The NFL thinks wife-beating is less serious than pot-smoking.
At least, that's the impression you would get from the way the league has handled off-field infractions of late, treating drugs like an abominable scourge and domestic violence as nothing more than a minor, private incident.
That glaring disparity was laid bare Thursday, when the NFL announced a meager two-game suspension for Ravens running back Ray Rice, who in February was charged with assaulting his wife, then-fiancée, Janay Palmer. Rice was caught on camera dragging an unconscious Palmer out of an elevator in an Atlantic City casino. Though police claimed to also have footage of Rice knocking her unconscious, he pleaded not guilty.
Rice eventually issued a boilerplate mea culpa. His wife apologized for her "role in that night" too. And in May, Rice avoided trial by entering a diversion program that included mandatory counseling.
In handing down the punishment, the NFL puffed its chest and issued a Deeply Serious statement explaining how committed it was to the "integrity" of the game. The NFL Network backed up league brass, trumpeteing the NFL's "iron fist," while Ravens coach John Harbaugh praised Rice for taking responsibility.
"I think that's good for kids to understand it works that way." pic.twitter.com/6tbCuZOe4M
— Timothy Burke (@bubbaprog) July 24, 2014
See, children, this is how it works: You beat your wife, say "oopsie, my bad," and you are welcomed back to the game.
But Rice's suspension is even more maddening given how capriciously the NFL has handled other crimes.
The league booted Michael Vick indefinitely for dog fighting, though after his jail time Vick effectively served a two-game suspension. Ben Roethlisberger got six games, reduced to four, for an alleged sexual assault. Meanwhile, Terrelle Pryor served five games for signing a few autographs when he was still in college because, you guessed it, "integrity" something something.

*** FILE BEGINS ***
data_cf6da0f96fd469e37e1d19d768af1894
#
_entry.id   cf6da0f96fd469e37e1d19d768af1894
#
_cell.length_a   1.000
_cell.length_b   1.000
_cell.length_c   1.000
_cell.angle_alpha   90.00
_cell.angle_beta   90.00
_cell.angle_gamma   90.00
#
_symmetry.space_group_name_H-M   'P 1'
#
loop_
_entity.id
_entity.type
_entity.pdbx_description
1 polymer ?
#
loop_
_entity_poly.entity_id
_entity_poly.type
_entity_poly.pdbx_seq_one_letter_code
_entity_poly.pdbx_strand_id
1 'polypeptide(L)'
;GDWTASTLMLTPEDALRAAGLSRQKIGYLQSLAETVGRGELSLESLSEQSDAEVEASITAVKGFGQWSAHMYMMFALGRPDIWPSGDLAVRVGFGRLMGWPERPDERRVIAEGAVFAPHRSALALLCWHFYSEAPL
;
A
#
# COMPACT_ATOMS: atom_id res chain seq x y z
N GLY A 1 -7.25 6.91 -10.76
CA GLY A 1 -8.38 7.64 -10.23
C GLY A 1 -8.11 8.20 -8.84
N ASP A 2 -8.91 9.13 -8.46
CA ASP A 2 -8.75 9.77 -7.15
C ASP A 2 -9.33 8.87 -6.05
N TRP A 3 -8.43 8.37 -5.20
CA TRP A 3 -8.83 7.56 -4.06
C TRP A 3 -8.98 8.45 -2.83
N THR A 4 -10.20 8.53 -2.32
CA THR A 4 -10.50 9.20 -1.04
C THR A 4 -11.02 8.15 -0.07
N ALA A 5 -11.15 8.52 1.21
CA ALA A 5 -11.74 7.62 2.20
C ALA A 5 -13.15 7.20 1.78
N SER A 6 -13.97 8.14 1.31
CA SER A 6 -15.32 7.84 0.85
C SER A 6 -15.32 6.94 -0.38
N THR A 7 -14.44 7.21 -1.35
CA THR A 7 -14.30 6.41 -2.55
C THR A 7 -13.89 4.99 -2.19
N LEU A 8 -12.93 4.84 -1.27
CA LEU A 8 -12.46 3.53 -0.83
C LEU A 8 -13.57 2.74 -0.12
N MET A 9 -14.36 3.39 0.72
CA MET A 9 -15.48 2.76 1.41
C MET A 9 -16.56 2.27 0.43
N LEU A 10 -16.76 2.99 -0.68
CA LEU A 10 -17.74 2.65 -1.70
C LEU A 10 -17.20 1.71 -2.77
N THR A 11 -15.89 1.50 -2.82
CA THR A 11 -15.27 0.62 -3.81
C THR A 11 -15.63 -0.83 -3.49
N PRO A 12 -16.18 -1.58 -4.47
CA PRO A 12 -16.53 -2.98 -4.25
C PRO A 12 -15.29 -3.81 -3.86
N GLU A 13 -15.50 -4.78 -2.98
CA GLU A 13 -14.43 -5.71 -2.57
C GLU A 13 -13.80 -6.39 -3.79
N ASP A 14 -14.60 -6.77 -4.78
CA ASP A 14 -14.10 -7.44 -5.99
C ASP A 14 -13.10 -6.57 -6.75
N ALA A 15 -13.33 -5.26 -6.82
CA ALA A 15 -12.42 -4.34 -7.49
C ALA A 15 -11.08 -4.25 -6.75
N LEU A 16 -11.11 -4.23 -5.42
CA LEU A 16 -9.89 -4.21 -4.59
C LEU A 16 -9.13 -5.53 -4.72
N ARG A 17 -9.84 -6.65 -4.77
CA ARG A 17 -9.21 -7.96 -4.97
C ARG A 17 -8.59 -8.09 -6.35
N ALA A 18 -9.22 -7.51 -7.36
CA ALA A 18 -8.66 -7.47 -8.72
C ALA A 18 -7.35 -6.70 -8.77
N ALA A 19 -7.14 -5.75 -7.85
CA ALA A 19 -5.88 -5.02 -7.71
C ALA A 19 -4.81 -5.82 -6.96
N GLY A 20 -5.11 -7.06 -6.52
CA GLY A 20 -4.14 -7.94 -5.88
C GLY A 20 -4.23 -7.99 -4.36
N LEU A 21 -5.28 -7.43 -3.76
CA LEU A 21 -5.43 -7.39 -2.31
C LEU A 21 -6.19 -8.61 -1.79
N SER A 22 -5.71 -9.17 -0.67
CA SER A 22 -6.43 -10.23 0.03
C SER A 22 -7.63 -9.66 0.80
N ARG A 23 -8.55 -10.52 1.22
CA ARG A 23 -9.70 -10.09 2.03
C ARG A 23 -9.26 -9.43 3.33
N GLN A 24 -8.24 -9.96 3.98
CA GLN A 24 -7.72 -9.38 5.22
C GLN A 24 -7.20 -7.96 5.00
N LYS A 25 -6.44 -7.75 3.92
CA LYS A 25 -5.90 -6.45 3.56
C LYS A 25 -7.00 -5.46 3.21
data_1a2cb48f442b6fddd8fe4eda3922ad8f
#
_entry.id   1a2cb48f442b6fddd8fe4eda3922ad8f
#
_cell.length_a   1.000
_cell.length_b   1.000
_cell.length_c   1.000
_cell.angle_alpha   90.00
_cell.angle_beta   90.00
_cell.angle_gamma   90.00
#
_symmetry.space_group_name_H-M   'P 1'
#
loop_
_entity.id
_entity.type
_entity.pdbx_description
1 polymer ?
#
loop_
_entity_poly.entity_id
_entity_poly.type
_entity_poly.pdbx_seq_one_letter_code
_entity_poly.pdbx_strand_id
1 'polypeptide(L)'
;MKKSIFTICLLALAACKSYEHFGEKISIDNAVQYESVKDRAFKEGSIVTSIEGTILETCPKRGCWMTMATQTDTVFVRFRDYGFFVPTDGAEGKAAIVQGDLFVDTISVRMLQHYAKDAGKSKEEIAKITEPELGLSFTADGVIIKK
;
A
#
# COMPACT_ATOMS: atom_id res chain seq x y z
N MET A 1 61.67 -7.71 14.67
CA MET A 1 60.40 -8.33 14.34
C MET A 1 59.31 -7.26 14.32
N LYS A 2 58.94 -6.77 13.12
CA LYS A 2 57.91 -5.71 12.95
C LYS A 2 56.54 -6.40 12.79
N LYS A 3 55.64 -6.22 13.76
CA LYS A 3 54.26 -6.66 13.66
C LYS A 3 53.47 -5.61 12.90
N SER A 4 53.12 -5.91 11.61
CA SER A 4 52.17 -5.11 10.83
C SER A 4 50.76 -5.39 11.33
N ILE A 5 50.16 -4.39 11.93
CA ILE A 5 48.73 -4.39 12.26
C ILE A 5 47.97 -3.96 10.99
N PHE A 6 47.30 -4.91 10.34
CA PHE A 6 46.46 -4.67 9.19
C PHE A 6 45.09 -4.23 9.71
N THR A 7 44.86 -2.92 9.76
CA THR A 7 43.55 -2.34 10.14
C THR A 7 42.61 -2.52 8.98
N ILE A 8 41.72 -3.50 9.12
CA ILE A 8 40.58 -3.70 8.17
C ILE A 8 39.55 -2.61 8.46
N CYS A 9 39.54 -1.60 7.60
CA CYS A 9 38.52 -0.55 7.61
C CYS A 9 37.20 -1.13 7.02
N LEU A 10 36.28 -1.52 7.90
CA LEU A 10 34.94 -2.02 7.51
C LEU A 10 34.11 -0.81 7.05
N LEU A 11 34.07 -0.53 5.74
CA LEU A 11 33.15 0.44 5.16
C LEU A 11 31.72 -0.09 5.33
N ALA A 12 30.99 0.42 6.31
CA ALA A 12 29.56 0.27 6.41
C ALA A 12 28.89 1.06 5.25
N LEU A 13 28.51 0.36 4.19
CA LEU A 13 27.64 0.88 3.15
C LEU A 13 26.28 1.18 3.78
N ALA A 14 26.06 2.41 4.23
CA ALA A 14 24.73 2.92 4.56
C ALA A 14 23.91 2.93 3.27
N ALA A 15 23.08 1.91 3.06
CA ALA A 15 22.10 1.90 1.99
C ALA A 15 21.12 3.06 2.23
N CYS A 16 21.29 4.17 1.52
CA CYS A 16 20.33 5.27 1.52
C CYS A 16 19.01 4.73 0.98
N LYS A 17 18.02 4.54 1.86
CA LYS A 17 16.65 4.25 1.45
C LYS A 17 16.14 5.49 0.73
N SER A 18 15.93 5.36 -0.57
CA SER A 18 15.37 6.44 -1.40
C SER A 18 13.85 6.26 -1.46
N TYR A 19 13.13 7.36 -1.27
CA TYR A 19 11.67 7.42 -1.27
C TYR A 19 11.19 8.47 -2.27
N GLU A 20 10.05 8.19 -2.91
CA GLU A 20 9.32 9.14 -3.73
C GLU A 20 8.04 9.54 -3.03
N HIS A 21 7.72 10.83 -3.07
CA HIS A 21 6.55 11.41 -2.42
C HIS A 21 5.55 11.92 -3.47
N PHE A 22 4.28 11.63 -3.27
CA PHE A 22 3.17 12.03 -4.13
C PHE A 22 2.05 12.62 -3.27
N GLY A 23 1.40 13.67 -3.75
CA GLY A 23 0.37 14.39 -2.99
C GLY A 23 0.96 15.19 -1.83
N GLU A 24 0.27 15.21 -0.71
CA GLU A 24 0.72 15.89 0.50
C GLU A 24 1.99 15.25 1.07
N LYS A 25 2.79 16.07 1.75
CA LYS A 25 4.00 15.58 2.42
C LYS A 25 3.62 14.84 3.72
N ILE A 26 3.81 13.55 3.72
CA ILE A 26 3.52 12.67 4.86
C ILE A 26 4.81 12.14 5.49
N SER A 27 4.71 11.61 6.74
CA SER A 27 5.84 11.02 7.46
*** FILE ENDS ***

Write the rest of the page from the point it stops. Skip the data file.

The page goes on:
There is absolutely no consistency in how the league metes out punishment for various "personal conduct" crimes, as this handy chart from Sports on Earth shows.
This is particularly appalling given the league's handling of nonperformance-enhancing drugs under its substance abuse policy. Browns wide receiver Josh Gordon earned a two-game suspension for violating that policy last year. He's now facing a season-long ban for a second positive test, this one for marijuana. Jaguars receiver Ace Sanders is looking at a four-game suspension for his second substance abuse violation. And last year, fellow Jags wideout Justin Blackmon, who has a history of DUIs, was suspended indefinitely for substance abuse.
Yes, there is a distinction between criminal acts and violations of the league's proscribed rules, rules that carry specific — if arbitrary — punishments. But if the justification for punishing each kind of off-field crime is that it's necessary to defend the game's "integrity" and ensure players act as role models, then the league is putting these disparate crimes under the same moral rubric. And there is an array of crimes that can be dealt with under the nebulous "personal conduct" category, under which the NFL has broader authority to penalize as it sees fit.
It's not only the league, but the teams too. Also on Thursday, the Panthers indicated they would not suspend defensive end Greg Hardy, who was convicted of assaulting his girlfriend, because they wanted to "respect the legal process."
And in Ray Rice, the league has sent a clear signal: If you're going to commit a crime, you'd be better off hitting your spouse than hitting a bong.